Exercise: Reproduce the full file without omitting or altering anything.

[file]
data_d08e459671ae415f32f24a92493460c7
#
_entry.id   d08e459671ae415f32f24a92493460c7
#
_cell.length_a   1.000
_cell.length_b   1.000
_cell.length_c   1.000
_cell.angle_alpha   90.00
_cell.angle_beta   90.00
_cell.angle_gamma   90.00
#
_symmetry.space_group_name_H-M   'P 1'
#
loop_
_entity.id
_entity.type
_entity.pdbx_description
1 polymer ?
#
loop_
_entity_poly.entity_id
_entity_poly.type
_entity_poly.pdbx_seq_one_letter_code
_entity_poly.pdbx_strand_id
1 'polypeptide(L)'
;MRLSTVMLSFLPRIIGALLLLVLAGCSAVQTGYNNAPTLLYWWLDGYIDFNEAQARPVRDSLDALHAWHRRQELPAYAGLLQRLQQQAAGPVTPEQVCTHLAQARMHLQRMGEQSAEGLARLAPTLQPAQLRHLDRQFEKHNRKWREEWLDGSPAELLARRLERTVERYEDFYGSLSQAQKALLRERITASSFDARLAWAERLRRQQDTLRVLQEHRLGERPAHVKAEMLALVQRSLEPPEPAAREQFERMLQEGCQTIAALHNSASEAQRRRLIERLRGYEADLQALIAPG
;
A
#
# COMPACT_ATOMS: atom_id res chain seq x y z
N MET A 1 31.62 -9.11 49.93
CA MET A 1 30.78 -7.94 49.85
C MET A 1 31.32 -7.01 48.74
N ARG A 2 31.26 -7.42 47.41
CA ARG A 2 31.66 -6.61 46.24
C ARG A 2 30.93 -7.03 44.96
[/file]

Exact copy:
data_d08e459671ae415f32f24a92493460c7
#
_entry.id   d08e459671ae415f32f24a92493460c7
#
_cell.length_a   1.000
_cell.length_b   1.000
_cell.length_c   1.000
_cell.angle_alpha   90.00
_cell.angle_beta   90.00
_cell.angle_gamma   90.00
#
_symmetry.space_group_name_H-M   'P 1'
#
loop_
_entity.id
_entity.type
_entity.pdbx_description
1 polymer ?
#
loop_
_entity_poly.entity_id
_entity_poly.type
_entity_poly.pdbx_seq_one_letter_code
_entity_poly.pdbx_strand_id
1 'polypeptide(L)'
;MRLSTVMLSFLPRIIGALLLLVLAGCSAVQTGYNNAPTLLYWWLDGYIDFNEAQARPVRDSLDALHAWHRRQELPAYAGLLQRLQQQAAGPVTPEQVCTHLAQARMHLQRMGEQSAEGLARLAPTLQPAQLRHLDRQFEKHNRKWREEWLDGSPAELLARRLERTVERYEDFYGSLSQAQKALLRERITASSFDARLAWAERLRRQQDTLRVLQEHRLGERPAHVKAEMLALVQRSLEPPEPAAREQFERMLQEGCQTIAALHNSASEAQRRRLIERLRGYEADLQALIAPG
;
A
#
# COMPACT_ATOMS: atom_id res chain seq x y z
N MET A 1 31.62 -9.11 49.93
CA MET A 1 30.78 -7.94 49.85
C MET A 1 31.32 -7.01 48.74
N ARG A 2 31.26 -7.42 47.41
CA ARG A 2 31.66 -6.61 46.24
C ARG A 2 30.93 -7.03 44.96